Originally Posted by smeg36
Thanks for the insight into your calibration. I'm going to do mine in a couple weeks. So did you calibrate it with the Active LED Zones on? I read somewhere (can't remember where, I've been reading a lot on calibrating) that it should be calibrated with them off, then turn them on after. Should I do that, or just calibrate with it on? Also, what order in % did you do the 11 points? I was going to do 80%, then 30%, but don't know where to go when I get them dialed in.
Next, did you notice any problem with the settings when calibrating? Katzmaier at CNET said the settings were off when he calibrated the 60", so they adjusted the % directly above it (10% adjusted 20%, and so on). I'm not sure if I'll run into that when I calibrate the 65".
This time, about my third or fourth attempt, I didn't calibrate with Active LED Zones on since I noticed gamma got slaughtered like that. If you do calibrate with Active Zones off, and then turn them on, I have found that it basically ruins all your work and blows out both whites and colors, at least on my set. You'll have many more LED Zones than this 42" bedroomer, so maybe that'll make a difference?
Also, this time, I calibrated White Balance from 100% down to 10%, instead of going up. When starting it, I think it would be a good idea to use the RGB Offset/Gain controls and flipping between the higher % and lowest ones, to get a good 'balance' between the two. Once you do that, you can start at 100% and work your way down using the 11-Point White Balance.
While I didn't find that 10% controlled the settings for 20% &c the way Katzmeier did - and by the way those numbers are absolutely useless; these displays are all different (to say nothing of mfr'ing variance from display to display) - I think that the controls are somewhat finicky, and what you do at a lower percentage can affect what the numbers for what is directly below it (or above it in the case of 90%). I had a much easier time across the board by going from top to bottom because of this, and can't recommend doing it the other way. You'll drive yourself insane.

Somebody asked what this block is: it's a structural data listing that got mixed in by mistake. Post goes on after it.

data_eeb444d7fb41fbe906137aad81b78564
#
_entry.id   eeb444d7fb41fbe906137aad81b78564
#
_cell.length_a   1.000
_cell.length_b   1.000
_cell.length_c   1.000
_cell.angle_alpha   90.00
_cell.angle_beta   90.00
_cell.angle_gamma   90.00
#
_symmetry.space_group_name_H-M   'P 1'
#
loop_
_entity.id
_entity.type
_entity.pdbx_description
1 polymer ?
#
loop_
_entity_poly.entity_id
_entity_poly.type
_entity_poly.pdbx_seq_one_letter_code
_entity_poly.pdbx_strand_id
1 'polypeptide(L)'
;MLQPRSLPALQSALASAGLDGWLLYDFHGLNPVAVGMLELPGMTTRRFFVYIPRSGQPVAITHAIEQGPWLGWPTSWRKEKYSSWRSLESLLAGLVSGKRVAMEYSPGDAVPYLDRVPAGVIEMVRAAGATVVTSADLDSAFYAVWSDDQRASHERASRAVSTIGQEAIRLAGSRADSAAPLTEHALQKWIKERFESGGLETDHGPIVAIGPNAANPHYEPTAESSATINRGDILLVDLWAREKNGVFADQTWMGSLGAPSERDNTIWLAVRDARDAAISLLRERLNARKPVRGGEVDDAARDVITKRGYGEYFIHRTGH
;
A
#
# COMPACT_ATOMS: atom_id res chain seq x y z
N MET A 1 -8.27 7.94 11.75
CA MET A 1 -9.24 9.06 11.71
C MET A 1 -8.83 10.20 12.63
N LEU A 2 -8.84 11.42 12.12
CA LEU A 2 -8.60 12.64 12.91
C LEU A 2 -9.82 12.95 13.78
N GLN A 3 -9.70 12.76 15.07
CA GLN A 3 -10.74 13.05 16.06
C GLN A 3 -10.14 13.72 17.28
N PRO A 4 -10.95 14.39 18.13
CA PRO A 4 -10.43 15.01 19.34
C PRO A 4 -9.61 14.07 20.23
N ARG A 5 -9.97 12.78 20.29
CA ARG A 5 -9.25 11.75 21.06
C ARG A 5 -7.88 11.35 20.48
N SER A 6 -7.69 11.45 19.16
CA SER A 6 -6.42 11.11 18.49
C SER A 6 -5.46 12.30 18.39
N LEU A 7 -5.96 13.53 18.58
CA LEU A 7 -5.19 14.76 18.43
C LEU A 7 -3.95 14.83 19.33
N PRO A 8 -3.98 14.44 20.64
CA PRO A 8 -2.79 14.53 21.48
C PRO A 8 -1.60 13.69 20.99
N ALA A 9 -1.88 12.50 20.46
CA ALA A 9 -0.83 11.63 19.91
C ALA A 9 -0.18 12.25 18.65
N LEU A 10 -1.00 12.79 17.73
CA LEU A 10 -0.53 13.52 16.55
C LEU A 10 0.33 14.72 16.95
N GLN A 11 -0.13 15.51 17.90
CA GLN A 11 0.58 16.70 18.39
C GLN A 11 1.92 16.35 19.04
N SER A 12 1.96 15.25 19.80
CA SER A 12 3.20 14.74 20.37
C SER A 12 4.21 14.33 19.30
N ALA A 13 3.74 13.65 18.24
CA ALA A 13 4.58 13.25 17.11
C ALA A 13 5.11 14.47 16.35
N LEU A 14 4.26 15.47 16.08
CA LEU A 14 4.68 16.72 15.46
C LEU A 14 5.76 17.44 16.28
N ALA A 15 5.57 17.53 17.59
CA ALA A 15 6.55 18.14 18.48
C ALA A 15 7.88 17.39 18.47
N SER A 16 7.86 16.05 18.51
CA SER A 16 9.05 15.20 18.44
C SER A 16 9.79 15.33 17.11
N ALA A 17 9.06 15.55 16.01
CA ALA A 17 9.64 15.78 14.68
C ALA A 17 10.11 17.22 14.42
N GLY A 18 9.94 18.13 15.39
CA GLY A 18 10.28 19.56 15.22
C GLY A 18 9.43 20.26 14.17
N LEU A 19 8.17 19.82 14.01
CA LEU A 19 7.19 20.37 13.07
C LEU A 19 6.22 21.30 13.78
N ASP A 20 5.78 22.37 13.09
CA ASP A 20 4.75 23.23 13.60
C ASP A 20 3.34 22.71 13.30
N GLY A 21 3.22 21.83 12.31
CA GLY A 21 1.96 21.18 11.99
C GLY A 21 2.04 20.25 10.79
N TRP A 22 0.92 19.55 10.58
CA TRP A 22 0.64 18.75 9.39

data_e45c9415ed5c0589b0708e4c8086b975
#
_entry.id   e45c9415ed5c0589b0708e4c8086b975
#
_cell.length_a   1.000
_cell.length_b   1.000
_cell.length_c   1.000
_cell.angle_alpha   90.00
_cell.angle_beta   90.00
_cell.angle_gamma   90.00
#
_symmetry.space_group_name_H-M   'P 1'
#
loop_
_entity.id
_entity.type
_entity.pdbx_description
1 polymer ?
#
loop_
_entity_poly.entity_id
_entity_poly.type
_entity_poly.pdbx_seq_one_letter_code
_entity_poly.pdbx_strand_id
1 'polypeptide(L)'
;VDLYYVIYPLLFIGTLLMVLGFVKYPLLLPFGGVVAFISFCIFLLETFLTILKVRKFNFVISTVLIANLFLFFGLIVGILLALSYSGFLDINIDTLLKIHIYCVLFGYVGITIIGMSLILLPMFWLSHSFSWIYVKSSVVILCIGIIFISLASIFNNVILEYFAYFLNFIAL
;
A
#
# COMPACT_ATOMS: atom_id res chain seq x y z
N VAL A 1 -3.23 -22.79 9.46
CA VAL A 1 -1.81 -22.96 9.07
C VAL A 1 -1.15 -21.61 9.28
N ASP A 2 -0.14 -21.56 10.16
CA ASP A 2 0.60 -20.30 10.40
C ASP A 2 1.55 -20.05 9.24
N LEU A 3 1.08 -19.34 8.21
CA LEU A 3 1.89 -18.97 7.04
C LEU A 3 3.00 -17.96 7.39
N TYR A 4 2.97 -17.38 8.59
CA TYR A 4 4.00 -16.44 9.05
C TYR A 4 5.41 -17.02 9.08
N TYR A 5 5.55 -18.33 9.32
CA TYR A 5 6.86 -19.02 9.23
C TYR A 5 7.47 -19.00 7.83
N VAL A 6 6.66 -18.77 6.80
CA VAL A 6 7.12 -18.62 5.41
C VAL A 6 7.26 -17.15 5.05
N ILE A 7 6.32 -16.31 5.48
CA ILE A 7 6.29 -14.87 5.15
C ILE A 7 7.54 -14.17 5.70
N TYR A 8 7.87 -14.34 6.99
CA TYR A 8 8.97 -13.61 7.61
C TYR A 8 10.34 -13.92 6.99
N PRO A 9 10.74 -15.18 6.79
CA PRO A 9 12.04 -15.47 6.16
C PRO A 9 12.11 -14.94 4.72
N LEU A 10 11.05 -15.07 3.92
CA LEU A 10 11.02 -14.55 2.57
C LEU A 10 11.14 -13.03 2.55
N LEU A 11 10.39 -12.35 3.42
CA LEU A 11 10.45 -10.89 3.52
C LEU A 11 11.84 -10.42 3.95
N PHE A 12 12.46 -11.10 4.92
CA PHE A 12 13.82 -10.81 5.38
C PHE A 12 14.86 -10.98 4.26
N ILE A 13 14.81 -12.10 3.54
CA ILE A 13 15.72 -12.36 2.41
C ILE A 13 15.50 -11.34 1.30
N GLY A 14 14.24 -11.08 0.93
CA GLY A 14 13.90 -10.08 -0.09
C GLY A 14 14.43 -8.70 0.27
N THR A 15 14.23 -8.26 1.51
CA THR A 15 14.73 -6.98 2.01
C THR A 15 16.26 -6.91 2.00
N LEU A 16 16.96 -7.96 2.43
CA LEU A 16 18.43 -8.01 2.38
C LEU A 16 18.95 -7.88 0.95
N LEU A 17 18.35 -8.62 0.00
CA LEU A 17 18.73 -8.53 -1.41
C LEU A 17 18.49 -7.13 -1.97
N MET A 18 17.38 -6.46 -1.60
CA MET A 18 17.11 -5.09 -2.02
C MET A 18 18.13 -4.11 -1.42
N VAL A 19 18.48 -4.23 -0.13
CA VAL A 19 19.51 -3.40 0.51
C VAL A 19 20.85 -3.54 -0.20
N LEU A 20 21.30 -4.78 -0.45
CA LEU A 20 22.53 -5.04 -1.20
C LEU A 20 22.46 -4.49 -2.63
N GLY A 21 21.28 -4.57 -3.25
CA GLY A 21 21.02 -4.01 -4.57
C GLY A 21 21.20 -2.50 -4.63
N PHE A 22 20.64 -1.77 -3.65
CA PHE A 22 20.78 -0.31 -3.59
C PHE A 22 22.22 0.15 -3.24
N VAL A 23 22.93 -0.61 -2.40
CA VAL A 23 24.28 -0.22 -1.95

One other thing I've found is that the RGB Offset/Gain settings are just as universal as the white balance - they will apply to all of your custom-made presets. Well, at least for that input, I don't know about others. Moreover, they WILL be erased if subsequent to calibration, you create a new setting from one of the factory presets (but not from a custom preset). The 11-Point White Balance numbers, however, will remain intact.
This is all very irksome if you want to calibrate to different settings and quickly change between them. But I guess that's what smartphones and Dropbox sync are for, heh...